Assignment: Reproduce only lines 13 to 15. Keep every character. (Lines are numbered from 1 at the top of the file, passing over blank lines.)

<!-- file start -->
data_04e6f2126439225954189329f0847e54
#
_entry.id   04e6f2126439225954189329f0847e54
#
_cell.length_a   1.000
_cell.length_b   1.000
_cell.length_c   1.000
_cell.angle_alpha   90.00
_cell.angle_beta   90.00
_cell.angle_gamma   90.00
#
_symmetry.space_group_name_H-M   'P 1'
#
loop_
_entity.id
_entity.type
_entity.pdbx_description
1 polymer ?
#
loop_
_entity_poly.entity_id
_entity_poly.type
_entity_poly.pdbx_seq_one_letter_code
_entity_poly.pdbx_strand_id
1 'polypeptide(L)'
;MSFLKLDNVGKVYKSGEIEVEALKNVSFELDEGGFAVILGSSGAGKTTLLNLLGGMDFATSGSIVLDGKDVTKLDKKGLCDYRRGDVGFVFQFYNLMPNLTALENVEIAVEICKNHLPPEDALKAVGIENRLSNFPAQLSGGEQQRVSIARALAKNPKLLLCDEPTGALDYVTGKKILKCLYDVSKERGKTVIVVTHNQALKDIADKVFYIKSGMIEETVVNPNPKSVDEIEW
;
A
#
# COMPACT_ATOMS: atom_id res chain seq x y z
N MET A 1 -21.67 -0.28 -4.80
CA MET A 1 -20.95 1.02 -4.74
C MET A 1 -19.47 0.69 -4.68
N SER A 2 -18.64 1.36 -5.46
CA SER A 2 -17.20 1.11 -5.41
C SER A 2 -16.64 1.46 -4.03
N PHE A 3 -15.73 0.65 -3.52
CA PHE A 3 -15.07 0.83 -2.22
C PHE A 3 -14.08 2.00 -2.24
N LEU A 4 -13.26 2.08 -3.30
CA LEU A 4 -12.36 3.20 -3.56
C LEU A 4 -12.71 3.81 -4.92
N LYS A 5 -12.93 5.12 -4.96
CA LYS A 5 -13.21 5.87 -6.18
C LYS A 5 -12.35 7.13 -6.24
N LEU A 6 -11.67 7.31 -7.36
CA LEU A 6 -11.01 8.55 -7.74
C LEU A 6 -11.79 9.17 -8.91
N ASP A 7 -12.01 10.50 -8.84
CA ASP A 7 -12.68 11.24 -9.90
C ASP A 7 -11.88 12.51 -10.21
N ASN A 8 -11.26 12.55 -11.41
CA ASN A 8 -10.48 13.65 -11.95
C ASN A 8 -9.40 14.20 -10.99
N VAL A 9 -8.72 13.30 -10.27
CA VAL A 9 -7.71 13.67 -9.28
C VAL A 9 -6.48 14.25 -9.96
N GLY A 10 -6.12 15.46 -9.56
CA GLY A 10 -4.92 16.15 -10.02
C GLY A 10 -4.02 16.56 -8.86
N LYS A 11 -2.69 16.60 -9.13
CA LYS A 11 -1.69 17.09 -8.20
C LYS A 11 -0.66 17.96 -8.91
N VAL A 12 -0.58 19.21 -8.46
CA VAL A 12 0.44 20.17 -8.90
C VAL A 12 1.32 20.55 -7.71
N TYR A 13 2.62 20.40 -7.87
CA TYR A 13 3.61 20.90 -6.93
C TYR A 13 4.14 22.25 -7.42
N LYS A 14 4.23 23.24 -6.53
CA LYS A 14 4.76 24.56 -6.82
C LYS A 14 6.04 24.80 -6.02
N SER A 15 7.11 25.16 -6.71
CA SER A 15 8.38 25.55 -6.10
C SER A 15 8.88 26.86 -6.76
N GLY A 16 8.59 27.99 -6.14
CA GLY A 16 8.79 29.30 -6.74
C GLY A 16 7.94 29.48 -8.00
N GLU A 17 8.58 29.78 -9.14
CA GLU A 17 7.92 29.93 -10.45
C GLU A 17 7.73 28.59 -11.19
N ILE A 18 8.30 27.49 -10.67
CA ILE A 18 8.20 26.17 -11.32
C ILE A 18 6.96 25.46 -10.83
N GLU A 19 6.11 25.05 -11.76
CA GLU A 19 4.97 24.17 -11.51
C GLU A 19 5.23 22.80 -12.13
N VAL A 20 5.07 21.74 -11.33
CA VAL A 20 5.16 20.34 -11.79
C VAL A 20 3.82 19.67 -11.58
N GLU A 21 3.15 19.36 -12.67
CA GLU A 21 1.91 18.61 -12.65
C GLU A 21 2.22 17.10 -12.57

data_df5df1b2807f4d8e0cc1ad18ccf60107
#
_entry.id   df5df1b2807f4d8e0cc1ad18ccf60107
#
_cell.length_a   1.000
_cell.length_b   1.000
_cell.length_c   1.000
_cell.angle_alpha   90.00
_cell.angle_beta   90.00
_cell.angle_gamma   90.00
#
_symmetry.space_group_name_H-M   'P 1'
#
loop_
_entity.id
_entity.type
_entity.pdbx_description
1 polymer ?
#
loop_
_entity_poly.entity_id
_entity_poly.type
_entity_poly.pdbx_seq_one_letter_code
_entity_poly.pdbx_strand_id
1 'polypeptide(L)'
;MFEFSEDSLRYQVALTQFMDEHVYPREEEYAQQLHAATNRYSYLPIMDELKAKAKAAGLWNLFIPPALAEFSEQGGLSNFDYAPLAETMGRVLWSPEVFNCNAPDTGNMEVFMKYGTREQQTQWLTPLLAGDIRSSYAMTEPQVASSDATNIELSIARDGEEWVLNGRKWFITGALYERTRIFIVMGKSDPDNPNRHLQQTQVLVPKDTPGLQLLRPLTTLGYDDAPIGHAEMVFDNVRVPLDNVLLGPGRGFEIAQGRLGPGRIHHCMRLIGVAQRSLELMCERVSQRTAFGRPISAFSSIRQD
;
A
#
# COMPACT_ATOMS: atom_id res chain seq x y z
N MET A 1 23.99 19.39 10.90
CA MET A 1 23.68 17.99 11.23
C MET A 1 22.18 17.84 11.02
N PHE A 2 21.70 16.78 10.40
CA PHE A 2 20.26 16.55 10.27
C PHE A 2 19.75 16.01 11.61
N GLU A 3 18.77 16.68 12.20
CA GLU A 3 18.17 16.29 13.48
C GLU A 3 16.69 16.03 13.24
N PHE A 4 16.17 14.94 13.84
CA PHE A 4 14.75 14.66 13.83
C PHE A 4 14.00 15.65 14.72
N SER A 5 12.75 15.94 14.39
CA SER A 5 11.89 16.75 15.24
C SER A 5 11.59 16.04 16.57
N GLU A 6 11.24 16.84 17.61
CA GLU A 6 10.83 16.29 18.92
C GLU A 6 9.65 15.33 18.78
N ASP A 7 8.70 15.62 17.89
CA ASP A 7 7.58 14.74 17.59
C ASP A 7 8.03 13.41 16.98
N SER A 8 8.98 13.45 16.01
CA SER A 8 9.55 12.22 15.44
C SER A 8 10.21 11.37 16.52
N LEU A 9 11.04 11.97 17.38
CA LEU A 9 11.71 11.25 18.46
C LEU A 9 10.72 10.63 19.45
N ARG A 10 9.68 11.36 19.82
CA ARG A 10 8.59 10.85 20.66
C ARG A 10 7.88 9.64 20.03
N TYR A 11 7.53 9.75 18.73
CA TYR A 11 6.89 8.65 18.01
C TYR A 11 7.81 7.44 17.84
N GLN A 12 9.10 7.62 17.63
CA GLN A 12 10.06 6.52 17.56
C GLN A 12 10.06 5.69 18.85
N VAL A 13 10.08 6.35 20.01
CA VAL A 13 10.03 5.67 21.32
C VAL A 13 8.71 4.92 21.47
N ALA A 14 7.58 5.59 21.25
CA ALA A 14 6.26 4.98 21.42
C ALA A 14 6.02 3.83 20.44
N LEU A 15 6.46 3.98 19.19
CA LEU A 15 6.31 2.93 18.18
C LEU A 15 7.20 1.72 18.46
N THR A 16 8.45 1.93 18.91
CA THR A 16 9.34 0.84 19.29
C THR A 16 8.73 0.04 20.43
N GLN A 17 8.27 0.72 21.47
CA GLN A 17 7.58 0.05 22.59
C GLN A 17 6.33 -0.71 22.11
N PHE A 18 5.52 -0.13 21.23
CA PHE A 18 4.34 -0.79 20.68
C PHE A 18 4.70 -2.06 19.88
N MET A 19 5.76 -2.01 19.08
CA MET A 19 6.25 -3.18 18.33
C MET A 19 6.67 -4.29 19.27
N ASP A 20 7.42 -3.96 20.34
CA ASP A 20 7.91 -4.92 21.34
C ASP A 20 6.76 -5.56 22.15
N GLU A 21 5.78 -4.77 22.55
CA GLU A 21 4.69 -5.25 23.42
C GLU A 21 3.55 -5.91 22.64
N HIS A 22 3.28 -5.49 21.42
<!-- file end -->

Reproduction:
#
loop_
_entity.id